IN THE COUNTRY WITH DAVE WOODS
Country music can make us feel empowered. Feel inspired. Feel comforted. Indeed, Country music can make us feel. Some would say it’s the genre’s greatest strength. Look no further than the lyrics of Michelle Wright’s recent single Strong for evidence of this. She’s strong as steel, forged in the fire, fighting through the scared and the tired, set on moving on. Strong enough to bend but never breaking, strong in the face of the battle raging, till all the weak is gone, she’s strong. Just imagine the many listeners who have embraced this song as an anthem and felt strengthened by its message.
I asked several Ontario Country artists (Riki Knox, Tianna Woods, Elyse Saunders, Cory Marquardt & Brea Lawrenson) for their thoughts on Country music’s power to change us – starting with Riki Knox.
“Music has an incredible ability to touch on human emotion, both the good and the bad,” explains Riki. “It makes us feel things we want desperately to feel again, and brings back feelings we’ve worked hard at forgetting. On the other side of the coin, music can make us forget feelings altogether. A fun, carefree song can take you to a place far away from worry, if only for the few minutes that it lasts. Music will stand the test of time, because even as styles and content changes, human emotion remains the same.”
In Beverley Mahood’s song Hope and Gasoline, the message is about new chapters, new dreams and the courage to move forward. Freedom is calling my name, I just wanna go somewhere I’ve never been, and I’m gonna get there, all that I need is a little hope and gasoline. You can’t help but think about where that new road ahead will take you as you listen to this song.
“When I first heard my latest single Every Angel Needs Some Heaven, it inspired me and touched me emotionally,” recalls Tianna Woods. “This is a story about a young girl that lives on the street and only has a dollar in her pocket, but gives it to someone that has nothing. This song communicates how we need to help the less fortunate people in the world. Every little bit helps and can make a difference.”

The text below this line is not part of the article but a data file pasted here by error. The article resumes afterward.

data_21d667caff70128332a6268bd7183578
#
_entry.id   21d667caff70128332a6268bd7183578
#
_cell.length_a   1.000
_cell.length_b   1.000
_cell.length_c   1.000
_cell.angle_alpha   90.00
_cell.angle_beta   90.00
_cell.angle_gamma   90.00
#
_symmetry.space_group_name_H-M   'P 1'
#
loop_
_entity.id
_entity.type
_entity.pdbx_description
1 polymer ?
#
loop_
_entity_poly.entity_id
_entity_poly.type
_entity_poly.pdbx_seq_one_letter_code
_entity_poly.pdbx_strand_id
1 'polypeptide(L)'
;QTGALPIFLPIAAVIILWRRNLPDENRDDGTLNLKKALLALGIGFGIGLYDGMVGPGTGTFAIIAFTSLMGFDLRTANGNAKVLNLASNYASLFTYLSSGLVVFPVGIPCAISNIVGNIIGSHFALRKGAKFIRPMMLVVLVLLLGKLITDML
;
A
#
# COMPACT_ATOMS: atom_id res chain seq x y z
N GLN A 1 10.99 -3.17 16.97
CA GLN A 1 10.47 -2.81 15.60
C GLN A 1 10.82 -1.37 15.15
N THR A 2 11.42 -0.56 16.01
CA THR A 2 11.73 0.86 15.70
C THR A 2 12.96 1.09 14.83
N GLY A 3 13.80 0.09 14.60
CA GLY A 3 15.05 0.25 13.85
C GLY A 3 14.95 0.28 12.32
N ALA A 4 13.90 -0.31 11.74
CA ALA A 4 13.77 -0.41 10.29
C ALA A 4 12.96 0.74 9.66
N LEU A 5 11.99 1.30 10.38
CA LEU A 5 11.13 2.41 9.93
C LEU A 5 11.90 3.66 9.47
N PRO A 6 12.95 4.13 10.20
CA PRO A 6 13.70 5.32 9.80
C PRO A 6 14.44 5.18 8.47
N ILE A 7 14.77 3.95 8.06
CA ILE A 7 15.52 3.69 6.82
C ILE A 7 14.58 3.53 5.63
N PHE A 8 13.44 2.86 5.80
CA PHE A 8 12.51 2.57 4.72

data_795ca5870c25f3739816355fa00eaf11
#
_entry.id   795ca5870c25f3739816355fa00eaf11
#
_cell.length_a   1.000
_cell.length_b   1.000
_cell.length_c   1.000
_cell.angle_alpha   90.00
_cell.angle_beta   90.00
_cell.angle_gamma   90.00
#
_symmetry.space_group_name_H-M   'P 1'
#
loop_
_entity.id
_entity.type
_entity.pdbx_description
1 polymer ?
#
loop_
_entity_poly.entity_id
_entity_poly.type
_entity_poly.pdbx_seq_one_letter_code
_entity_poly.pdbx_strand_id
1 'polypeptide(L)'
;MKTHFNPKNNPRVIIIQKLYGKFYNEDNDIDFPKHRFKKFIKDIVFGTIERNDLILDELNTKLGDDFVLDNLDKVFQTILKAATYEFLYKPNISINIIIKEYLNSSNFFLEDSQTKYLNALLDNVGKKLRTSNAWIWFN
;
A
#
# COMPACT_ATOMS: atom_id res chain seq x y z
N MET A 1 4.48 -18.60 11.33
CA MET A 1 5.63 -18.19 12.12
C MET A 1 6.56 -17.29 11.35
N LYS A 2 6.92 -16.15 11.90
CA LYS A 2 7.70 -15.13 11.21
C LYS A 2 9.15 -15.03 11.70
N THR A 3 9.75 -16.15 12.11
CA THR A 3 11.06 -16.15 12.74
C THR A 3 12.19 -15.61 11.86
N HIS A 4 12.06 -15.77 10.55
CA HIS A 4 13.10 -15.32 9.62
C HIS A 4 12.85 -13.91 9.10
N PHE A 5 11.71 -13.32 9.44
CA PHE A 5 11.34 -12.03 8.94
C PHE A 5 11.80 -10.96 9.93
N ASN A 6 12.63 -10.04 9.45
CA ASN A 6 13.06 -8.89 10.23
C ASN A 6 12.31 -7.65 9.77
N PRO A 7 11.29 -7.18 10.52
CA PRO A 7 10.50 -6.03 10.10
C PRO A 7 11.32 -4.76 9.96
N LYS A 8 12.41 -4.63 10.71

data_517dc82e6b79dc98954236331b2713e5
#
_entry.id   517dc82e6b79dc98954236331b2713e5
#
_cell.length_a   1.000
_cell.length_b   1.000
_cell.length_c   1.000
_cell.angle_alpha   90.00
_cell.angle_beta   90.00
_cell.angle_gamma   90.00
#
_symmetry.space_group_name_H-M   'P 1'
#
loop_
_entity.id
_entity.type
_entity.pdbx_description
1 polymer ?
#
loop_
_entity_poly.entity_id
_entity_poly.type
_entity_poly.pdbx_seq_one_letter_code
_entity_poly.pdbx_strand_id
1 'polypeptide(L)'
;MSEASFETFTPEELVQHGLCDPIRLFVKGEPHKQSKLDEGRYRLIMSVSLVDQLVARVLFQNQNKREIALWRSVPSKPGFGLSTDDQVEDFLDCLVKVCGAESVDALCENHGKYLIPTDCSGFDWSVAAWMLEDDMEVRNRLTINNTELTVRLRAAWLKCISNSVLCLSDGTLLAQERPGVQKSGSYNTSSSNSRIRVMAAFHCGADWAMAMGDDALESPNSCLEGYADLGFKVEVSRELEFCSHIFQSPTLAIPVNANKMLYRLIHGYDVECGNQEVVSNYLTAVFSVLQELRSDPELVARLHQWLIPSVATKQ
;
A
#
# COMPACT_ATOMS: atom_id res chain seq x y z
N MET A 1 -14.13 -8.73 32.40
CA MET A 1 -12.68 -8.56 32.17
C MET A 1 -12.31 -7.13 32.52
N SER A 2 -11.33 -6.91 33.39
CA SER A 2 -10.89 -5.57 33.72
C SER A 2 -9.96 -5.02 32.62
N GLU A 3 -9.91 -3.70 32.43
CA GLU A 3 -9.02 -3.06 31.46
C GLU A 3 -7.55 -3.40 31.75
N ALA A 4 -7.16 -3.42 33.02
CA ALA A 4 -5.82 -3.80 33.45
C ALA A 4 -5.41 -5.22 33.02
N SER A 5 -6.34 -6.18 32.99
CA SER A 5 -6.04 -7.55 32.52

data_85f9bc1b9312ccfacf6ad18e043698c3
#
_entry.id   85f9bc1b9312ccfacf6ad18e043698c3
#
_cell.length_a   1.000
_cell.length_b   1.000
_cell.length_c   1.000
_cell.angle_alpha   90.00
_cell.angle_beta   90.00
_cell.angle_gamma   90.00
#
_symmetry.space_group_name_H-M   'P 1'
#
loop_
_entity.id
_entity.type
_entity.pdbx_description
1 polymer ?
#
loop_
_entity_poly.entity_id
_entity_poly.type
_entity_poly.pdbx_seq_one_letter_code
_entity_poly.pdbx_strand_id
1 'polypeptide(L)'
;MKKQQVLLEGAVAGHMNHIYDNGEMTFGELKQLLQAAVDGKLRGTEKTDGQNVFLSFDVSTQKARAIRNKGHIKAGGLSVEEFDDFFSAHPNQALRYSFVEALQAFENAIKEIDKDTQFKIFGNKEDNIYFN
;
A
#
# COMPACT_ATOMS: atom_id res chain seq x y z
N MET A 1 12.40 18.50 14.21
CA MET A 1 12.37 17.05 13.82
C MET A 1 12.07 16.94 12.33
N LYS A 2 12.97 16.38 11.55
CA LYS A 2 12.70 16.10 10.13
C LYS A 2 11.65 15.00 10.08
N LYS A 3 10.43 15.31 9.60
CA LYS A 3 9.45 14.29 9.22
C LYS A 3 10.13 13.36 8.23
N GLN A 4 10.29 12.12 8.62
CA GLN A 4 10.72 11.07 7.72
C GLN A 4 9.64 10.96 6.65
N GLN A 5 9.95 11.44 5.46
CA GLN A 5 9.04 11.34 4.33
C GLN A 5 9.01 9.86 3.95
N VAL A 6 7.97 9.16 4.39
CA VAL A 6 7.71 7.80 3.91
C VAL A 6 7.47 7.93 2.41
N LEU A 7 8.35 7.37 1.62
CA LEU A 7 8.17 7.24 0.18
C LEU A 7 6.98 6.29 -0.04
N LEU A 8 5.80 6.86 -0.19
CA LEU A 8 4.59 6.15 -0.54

Today I’m Gonna Try And Change The World – written by Johnny Reid & Brent Maher and recorded by Johnny – has a message for the singer and for each of us to make the world a better place with our words and actions. I’m gonna say hello to my neighbour, gonna greet him with a smile, shake the hand of a stranger. sit and talk with him for a while, gonna tell someone I love them from the bottom of my heart, Today I’m gonna try and change the world.” I know for many songwriters the songwriting process is a cathartic one. The song’s meaning resonates with them first and then, after it’s released to the world, it affects listeners who ‘find’ a part of themselves in it.
“Every time I write a song it always comes from a real place and my hope is that people can be empowered by my songs in some way based on my experiences and what I have learned along the way,” says Elyse Saunders. “I believe that songwriting should be about inspiring or empowering people or to at least make them forget about their problems for a little while. Songs should be able to uplift you but also make you feel like you are not the only one going through the tough times.”
Sometimes the song’s message isn’t a gentle one but is instead one that stirs the fighter in us who knows that a dream is something we must defend and feed – despite the critics:
All blowed up like a loud mouth pup, never been in a junk yard fight. But if you’re gonna bark at the big dog boy, you’re gonna get to feel the bite – lyrics from Keep On recorded by Eric Church. “These lines make me think – no matter who gets in your way, or tries to bring you down – if you have a goal or dream in life – work your tail off and live it,” states a determined Cory Marquardt.
“Music has empowered me ever since I was a little girl,” admits Brea Lawrenson. “I have always used it as a way of expression and I believe everyone everywhere can use it to heal and inspire. One of my very favourite songs is by Jann Arden called Good Mother, I can relate to every word in that song. What’s so amazing about music and lyrics is that people can relate to them, we have all experienced the same emotions and music is a gift that helps us cope in life. Some lyrics from my song Hold On, written for my mother, always remind me just how lucky I am and as a singer-songwriter, I know it’s my responsibility to empower others.”
Artists only hear a portion of the stories about the impact a song has had in someone’s life. How amazing it must be to know that a song that you’re a part of has what it takes to empower, inspire or comfort. Here’s hoping a song you write goes on to do just that.
Visit the Ontario Country artists who contributed to this column at the following websites:
You can hear past episodes of the online radio show In The Country with Dave Woods at http://www.inthecountryinterviews.com